Douglas A. Wolf

Gerald B. Cramer Professor of Aging Studies, Professor of Public Administration and International Affairs, and Director of the Center for Aging and Policy Studies, Syracuse University

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About Douglas

Wolf’s research lies at the intersection of demography, gerontology, and public policy. His areas of expertise include changing family patterns and their consequences for living and care arrangements in late life; trends in late-life disability and the mix of family and formal care; and the health and worklife consequences of being a family caregiver. Wolf has served on the Government and Public Affairs Committee and the Board of Directors of the Population Association of America. He is a co-investigator for the National Health & Aging Trends Study, and has served on advisory boards of several data-collection and data-dissemination projects, as well as the editorial boards of several journals.


In the News

"Balancing Employment with Child and Elder Care: The Implications of Changing Workplaces and Families," Douglas A. Wolf, webinar jointly sponsored by the Population Association of America, Association of Population Centers, AARP, and Russell Sage Foundation, December 13, 2011.


"Disability-Free Life Expectancy Over 30 Years: A Growing Female Disadvantage in the US Population" (with Vicki Freedman and Brenda Spillman). American Journal of Public Health 106 (2016): 1079-1085.

Examines changes in active life expectancy in the United States from 1982 to 2011 for older men and women. For older men, longevity has increased, disability has been postponed to older ages, disability prevalence has fallen, and the percentage of remaining life spent active has increased. However, for older women, small longevity increases have been accompanied by even smaller postponements in disability, a reversal of a downward trending moderate disability, and stagnation of active life as a percentage of life expectancy. 

"Do U.S. States’ Socioeconomic and Policy Contexts Shape Adult Disability?" (with Mark D. Hayward and Douglas A. Wolf). Science & Medicine 178 (2017): 115-126.

Shows that states with stronger economic output, more income equality, and long histories of state supplemental Earned Income Tax Credit have much lower disability.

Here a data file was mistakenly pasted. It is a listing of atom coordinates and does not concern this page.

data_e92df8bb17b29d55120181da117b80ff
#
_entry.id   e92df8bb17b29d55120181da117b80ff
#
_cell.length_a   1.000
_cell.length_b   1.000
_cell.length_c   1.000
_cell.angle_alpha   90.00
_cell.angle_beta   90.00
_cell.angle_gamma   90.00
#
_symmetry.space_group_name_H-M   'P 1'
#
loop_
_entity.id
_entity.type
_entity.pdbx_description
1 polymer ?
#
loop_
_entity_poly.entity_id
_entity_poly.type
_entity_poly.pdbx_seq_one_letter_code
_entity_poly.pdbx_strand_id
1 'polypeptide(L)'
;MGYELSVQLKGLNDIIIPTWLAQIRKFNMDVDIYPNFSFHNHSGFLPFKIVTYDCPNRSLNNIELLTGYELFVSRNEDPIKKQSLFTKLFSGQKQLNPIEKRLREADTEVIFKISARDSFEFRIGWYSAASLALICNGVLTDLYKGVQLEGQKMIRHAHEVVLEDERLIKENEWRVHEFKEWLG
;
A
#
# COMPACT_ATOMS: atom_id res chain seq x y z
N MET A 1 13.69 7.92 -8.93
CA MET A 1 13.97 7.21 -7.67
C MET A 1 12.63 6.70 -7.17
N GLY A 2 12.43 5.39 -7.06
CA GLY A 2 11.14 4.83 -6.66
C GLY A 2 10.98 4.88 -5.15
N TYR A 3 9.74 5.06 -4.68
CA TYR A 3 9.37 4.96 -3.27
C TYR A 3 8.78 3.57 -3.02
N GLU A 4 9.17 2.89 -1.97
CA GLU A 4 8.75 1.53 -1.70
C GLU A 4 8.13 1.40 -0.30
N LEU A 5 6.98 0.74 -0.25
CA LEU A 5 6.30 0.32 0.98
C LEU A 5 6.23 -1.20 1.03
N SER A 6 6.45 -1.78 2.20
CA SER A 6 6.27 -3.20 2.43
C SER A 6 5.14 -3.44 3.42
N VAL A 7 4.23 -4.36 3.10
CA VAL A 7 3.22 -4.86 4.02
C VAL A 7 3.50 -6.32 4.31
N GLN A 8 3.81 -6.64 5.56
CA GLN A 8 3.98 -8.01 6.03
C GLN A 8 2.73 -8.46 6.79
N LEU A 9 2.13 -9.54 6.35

"Fiscal Externalities of Becoming a Parent" (with Ronald Lee, Timothy Miller, Gretchen Donehower, and Alexandre Genest). Population and Development Review 37, no. 2 (2011): 241-266.
Examines the lifetime distribution of taxes paid, and of publicly-funded benefits consumed, by two groups: parents (including their offspring) and “nonparents” (those who end up neither producing nor raising children). The net contribution to society – i.e., taxes paid minus benefits received – of parents exceeds that of nonparents by over $200,000
"Demographic Change and its Public Sector Consequences" (with Anna Amirkhanyan). Public Administration Review 70 (2010): S12-S23.
Addresses implications of projected changes in population size and age composition for state and county governments. The heterogeneity of population change implies responses in the mix of public service offerings, in public-sector governance, and in the size of the public-sector workforce.
"Linking Benefits to Marital Status: Race and Social Security in the U.S." (with Madonna Harrington Meyer and Christine Himes). Feminist Economics 11, no. 2 (2005): 145-162.

Reports that a majority of older women receive spouse or widow Social Security benefits, an entitlement based on their marital history rather than their work history. Finds that in the future, changing marital and divorce patterns imply that slightly smaller proportions of white and Hispanic women, but a dramatically smaller proportion of black women, will qualify for these benefits.

"Caregiver Stress and Noncaregiver Stress: Exploring the Pathways of Psychiatric Morbidity" (with Anna Amirkhanyan). The Gerontologist 43, no. 6 (2003): 817-827.
Critiques the highly prevalent view of caregiving as a stressful activity with adverse mental-health consequences; we show that much of what is commonly attributed to “caregiver stress” instead results from the fact that one’s loved ones (in our study: older parents) are disabled and in need of care. We find evidence of adverse health outcomes among noncaregivers whose parents need care services, a phenomenon we call “noncaregiver